Darrell Hazell may have lost his job just two weeks into the season.

That may seem a bit dramatic, but it’s true. He was on the hot seat coming into the season, needing a bowl berth at the very least to retain his post in West Lafayette. After Purdue’s 38-20 loss to Cincinnati on Saturday, any chances the Boilermakers had of reaching the postseason took a serious hit.

Purdue started the year with one of the easiest five-game stretches in the B1G. It opened with Eastern Kentucky, Cincinnati and Nevada in the non-conference before traveling to Maryland and Illinois to begin conference play. Everyone thought the Boilermakers had a decent shot to begin the year 5-0, or at least 4-1.

That seems uncertain after Saturday.

It wasn’t just that Purdue lost – it was a six-point underdog to a team that hasn’t won in a B1G stadium in 59 years – it was the way in which the Boilermakers were dominated for most of the afternoon.

Cincinnati held a 31-7 lead in the fourth quarter before a few Boilermaker touchdowns made the final score look somewhat respectable. David Blough threw five interceptions. The Bearcats converted on 13 of their 21 attempts on third down, but were 12 of 14 at one point. They were successful on both of their fourth-down tries.

Yet, somehow, Purdue looked better. That’s where the biggest problem lies.

The Boilermakers, on their own turf, were dominated by an AAC squad that struggled with turnovers a season ago. They didn’t force one takeaway and had trouble getting the Cincinnati offense off the field.

And this is the best Purdue has looked this early in the year in four seasons.

It seems that any argument to keep Hazell around after the 2016 season concludes is unfounded. That became apparent quickly as the Boilermakers were dismantled, again, by a non-Power Five opponent.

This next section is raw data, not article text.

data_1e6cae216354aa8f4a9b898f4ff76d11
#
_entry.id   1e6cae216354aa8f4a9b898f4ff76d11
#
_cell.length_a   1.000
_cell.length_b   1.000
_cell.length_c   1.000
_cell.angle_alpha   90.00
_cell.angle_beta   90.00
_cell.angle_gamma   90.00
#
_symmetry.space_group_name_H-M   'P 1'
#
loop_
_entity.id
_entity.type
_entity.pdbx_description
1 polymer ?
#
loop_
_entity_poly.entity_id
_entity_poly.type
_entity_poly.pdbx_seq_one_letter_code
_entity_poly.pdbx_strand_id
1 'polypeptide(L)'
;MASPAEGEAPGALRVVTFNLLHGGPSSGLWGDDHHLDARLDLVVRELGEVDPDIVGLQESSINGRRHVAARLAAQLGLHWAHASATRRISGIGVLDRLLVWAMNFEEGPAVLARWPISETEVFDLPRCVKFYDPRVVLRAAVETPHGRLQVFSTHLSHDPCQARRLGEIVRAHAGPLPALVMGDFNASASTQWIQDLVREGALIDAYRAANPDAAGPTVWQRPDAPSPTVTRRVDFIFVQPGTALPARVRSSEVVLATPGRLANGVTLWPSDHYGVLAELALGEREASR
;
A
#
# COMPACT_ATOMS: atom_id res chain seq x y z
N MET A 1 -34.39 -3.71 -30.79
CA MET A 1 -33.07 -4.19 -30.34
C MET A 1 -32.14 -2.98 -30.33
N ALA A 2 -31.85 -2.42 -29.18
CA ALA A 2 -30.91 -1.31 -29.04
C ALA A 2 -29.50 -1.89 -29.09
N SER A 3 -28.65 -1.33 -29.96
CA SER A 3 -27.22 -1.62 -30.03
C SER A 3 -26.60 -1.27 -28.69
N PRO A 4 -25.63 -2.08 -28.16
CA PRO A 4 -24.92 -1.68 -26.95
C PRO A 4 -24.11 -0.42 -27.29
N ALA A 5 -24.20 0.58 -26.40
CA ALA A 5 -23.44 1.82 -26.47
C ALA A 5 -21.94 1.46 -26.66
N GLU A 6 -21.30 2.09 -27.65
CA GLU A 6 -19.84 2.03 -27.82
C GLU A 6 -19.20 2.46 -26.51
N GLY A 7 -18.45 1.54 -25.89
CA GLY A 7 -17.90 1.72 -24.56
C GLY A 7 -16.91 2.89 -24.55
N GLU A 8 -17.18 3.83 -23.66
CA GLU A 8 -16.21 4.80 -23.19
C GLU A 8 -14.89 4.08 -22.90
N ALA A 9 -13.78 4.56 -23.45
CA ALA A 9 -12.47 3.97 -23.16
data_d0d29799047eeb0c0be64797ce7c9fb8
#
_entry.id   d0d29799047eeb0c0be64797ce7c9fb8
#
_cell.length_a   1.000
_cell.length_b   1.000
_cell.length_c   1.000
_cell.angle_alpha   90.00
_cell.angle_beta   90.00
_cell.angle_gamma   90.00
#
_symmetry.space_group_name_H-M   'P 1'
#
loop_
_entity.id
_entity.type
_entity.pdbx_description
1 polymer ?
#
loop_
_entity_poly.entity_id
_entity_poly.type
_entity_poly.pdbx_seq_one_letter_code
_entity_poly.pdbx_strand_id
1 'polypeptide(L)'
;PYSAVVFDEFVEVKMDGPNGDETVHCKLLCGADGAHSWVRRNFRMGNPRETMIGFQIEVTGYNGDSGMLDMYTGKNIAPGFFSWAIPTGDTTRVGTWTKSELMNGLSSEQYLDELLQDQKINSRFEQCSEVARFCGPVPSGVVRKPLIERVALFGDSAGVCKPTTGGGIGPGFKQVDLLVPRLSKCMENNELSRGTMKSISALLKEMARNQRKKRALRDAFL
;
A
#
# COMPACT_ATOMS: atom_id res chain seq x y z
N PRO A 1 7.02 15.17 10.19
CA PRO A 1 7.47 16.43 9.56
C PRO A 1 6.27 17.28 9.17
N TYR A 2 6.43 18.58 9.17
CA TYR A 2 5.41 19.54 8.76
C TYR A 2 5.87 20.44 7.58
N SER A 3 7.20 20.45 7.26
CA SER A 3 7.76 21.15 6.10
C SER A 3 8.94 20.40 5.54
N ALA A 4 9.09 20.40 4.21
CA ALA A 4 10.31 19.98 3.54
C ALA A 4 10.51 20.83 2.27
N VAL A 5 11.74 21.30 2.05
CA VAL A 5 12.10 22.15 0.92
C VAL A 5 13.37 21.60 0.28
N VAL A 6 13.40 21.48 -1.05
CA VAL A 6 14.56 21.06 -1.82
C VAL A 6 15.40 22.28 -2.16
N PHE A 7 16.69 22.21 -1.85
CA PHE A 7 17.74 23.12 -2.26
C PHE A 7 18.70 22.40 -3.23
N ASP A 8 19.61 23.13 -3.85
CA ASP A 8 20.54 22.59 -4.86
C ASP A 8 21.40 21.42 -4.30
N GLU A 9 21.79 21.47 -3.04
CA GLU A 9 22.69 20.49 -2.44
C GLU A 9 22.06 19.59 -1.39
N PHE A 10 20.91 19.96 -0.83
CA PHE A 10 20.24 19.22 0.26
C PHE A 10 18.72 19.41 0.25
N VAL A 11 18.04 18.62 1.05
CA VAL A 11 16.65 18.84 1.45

A roster full of his own recruits?

It didn’t matter. The five turnovers, 103 rushing yards and the defensive shortcomings showed that the caliber of talent isn’t up to the level it needs to be to win major college football games.

Changes on the coaching staff?

Sure, the play-calling was different. Purdue stretched the field more frequently and wasn’t afraid to introduce new wrinkles on both sides of the ball. But when you score 20 and give up 38, what you’re doing still isn’t working.

The best team he’s had in four years?

That’s not saying much. Even though the Boilermakers looked better than they have in four seasons, it’s important to remember that they have only won seven games, four of those against FCS opponents.

Purdue is 1-1 after two weeks. The Boilers might be right where many folks they believed they’d be at this point. And with a relatively soft schedule still ahead, a 4-1 mark through five games is still a possibility

I’m not buying in, though. Nothing that we saw in Saturday’s loss indicated that Purdue can regularly compete in the B1G. All hopes of a bowl berth may have already evaporated.

After last year’s 2-10 season, the Boilermakers made some significant coaching changes to attempt to get things corrected. There’s still a long way to go.

The Boilermakers still haven’t started a season 2-0. In four years, they still haven’t strung together consecutive wins. Saturday’s game against Cincinnati may have been Hazell’s best opportunity to halt that trend.

It didn’t.

Just two games in, Purdue’s bowl hopes took a serious hit. So did Hazell’s chances of staying in West Lafayette.